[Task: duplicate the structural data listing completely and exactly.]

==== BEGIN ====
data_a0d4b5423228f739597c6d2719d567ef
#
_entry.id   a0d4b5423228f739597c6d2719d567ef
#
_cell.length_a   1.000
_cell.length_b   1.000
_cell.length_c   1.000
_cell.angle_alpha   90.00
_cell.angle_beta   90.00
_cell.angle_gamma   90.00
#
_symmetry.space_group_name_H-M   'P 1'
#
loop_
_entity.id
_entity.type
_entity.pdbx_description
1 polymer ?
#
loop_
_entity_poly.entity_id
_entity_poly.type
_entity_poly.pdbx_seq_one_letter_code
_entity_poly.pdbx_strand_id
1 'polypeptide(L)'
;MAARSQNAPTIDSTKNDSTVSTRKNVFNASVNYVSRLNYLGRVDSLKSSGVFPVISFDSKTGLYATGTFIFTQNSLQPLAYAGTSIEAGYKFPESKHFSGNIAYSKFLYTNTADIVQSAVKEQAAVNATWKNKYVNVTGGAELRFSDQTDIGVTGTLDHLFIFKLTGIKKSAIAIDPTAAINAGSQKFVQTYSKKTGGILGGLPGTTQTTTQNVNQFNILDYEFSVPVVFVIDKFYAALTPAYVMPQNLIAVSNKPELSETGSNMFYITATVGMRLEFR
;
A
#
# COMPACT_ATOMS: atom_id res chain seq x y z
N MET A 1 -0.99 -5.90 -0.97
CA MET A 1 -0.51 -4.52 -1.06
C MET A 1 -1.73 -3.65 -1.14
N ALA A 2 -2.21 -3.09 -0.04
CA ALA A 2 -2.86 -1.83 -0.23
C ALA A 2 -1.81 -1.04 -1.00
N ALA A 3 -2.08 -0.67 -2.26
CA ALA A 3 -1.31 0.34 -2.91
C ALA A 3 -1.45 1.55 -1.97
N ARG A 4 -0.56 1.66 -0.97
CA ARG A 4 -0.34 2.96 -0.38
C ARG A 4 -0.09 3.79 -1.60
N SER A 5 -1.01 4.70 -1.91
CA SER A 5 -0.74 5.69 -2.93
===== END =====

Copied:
data_a0d4b5423228f739597c6d2719d567ef
#
_entry.id   a0d4b5423228f739597c6d2719d567ef
#
_cell.length_a   1.000
_cell.length_b   1.000
_cell.length_c   1.000
_cell.angle_alpha   90.00
_cell.angle_beta   90.00
_cell.angle_gamma   90.00
#
_symmetry.space_group_name_H-M   'P 1'
#
loop_
_entity.id
_entity.type
_entity.pdbx_description
1 polymer ?
#
loop_
_entity_poly.entity_id
_entity_poly.type
_entity_poly.pdbx_seq_one_letter_code
_entity_poly.pdbx_strand_id
1 'polypeptide(L)'
;MAARSQNAPTIDSTKNDSTVSTRKNVFNASVNYVSRLNYLGRVDSLKSSGVFPVISFDSKTGLYATGTFIFTQNSLQPLAYAGTSIEAGYKFPESKHFSGNIAYSKFLYTNTADIVQSAVKEQAAVNATWKNKYVNVTGGAELRFSDQTDIGVTGTLDHLFIFKLTGIKKSAIAIDPTAAINAGSQKFVQTYSKKTGGILGGLPGTTQTTTQNVNQFNILDYEFSVPVVFVIDKFYAALTPAYVMPQNLIAVSNKPELSETGSNMFYITATVGMRLEFR
;
A
#
# COMPACT_ATOMS: atom_id res chain seq x y z
N MET A 1 -0.99 -5.90 -0.97
CA MET A 1 -0.51 -4.52 -1.06
C MET A 1 -1.73 -3.65 -1.14
N ALA A 2 -2.21 -3.09 -0.04
CA ALA A 2 -2.86 -1.83 -0.23
C ALA A 2 -1.81 -1.04 -1.00
N ALA A 3 -2.08 -0.67 -2.26
CA ALA A 3 -1.31 0.34 -2.91
C ALA A 3 -1.45 1.55 -1.97
N ARG A 4 -0.56 1.66 -0.97
CA ARG A 4 -0.34 2.96 -0.38
C ARG A 4 -0.09 3.79 -1.60
N SER A 5 -1.01 4.70 -1.91
CA SER A 5 -0.74 5.69 -2.93